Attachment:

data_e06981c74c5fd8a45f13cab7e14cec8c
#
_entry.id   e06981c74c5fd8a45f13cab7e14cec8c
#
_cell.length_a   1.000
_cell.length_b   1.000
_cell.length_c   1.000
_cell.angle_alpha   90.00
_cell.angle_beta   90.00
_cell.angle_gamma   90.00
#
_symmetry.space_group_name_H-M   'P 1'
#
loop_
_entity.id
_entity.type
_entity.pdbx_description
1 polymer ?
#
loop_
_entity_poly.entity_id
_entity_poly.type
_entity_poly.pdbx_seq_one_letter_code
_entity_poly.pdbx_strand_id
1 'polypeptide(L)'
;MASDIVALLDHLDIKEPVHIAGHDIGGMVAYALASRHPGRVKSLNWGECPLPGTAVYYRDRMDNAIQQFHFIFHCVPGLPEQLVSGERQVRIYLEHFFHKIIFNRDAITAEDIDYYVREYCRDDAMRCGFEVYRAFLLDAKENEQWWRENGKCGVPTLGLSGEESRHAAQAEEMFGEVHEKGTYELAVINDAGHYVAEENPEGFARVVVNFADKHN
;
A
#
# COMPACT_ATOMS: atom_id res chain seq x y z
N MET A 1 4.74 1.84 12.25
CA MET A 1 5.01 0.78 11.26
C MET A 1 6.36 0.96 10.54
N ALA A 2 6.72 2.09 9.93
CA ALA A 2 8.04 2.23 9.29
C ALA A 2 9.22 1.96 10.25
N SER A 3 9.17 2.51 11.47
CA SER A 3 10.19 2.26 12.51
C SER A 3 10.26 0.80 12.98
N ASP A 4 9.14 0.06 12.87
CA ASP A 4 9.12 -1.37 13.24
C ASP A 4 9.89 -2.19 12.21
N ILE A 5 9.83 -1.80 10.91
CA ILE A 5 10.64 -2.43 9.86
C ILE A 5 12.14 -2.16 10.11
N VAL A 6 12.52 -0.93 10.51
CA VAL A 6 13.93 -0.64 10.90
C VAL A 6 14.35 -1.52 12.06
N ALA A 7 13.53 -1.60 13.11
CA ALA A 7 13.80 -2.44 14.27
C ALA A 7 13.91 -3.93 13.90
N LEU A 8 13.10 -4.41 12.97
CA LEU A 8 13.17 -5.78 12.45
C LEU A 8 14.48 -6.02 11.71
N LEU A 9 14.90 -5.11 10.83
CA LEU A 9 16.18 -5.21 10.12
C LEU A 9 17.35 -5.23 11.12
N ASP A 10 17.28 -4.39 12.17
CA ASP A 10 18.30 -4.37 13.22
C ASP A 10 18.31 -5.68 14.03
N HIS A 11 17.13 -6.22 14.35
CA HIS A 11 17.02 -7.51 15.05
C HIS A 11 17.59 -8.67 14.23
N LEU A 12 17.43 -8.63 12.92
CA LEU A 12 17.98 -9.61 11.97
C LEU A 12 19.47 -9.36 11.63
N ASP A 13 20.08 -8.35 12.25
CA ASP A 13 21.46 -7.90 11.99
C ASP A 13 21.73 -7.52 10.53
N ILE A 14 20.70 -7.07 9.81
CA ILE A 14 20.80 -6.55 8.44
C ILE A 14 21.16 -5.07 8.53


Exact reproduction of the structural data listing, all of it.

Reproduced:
data_e06981c74c5fd8a45f13cab7e14cec8c
#
_entry.id   e06981c74c5fd8a45f13cab7e14cec8c
#
_cell.length_a   1.000
_cell.length_b   1.000
_cell.length_c   1.000
_cell.angle_alpha   90.00
_cell.angle_beta   90.00
_cell.angle_gamma   90.00
#
_symmetry.space_group_name_H-M   'P 1'
#
loop_
_entity.id
_entity.type
_entity.pdbx_description
1 polymer ?
#
loop_
_entity_poly.entity_id
_entity_poly.type
_entity_poly.pdbx_seq_one_letter_code
_entity_poly.pdbx_strand_id
1 'polypeptide(L)'
;MASDIVALLDHLDIKEPVHIAGHDIGGMVAYALASRHPGRVKSLNWGECPLPGTAVYYRDRMDNAIQQFHFIFHCVPGLPEQLVSGERQVRIYLEHFFHKIIFNRDAITAEDIDYYVREYCRDDAMRCGFEVYRAFLLDAKENEQWWRENGKCGVPTLGLSGEESRHAAQAEEMFGEVHEKGTYELAVINDAGHYVAEENPEGFARVVVNFADKHN
;
A
#
# COMPACT_ATOMS: atom_id res chain seq x y z
N MET A 1 4.74 1.84 12.25
CA MET A 1 5.01 0.78 11.26
C MET A 1 6.36 0.96 10.54
N ALA A 2 6.72 2.09 9.93
CA ALA A 2 8.04 2.23 9.29
C ALA A 2 9.22 1.96 10.25
N SER A 3 9.17 2.51 11.47
CA SER A 3 10.19 2.26 12.51
C SER A 3 10.26 0.80 12.98
N ASP A 4 9.14 0.06 12.87
CA ASP A 4 9.12 -1.37 13.24
C ASP A 4 9.89 -2.19 12.21
N ILE A 5 9.83 -1.80 10.91
CA ILE A 5 10.64 -2.43 9.86
C ILE A 5 12.14 -2.16 10.11
N VAL A 6 12.52 -0.93 10.51
CA VAL A 6 13.93 -0.64 10.90
C VAL A 6 14.35 -1.52 12.06
N ALA A 7 13.53 -1.60 13.11
CA ALA A 7 13.80 -2.44 14.27
C ALA A 7 13.91 -3.93 13.90
N LEU A 8 13.10 -4.41 12.97
CA LEU A 8 13.17 -5.78 12.45
C LEU A 8 14.48 -6.02 11.71
N LEU A 9 14.90 -5.11 10.83
CA LEU A 9 16.18 -5.21 10.12
C LEU A 9 17.35 -5.23 11.12
N ASP A 10 17.28 -4.39 12.17
CA ASP A 10 18.30 -4.37 13.22
C ASP A 10 18.31 -5.68 14.03
N HIS A 11 17.13 -6.22 14.35
CA HIS A 11 17.02 -7.51 15.05
C HIS A 11 17.59 -8.67 14.23
N LEU A 12 17.43 -8.63 12.92
CA LEU A 12 17.98 -9.61 11.97
C LEU A 12 19.47 -9.36 11.63
N ASP A 13 20.08 -8.35 12.25
CA ASP A 13 21.46 -7.90 11.99
C ASP A 13 21.73 -7.52 10.53
N ILE A 14 20.70 -7.07 9.81
CA ILE A 14 20.80 -6.55 8.44
C ILE A 14 21.16 -5.07 8.53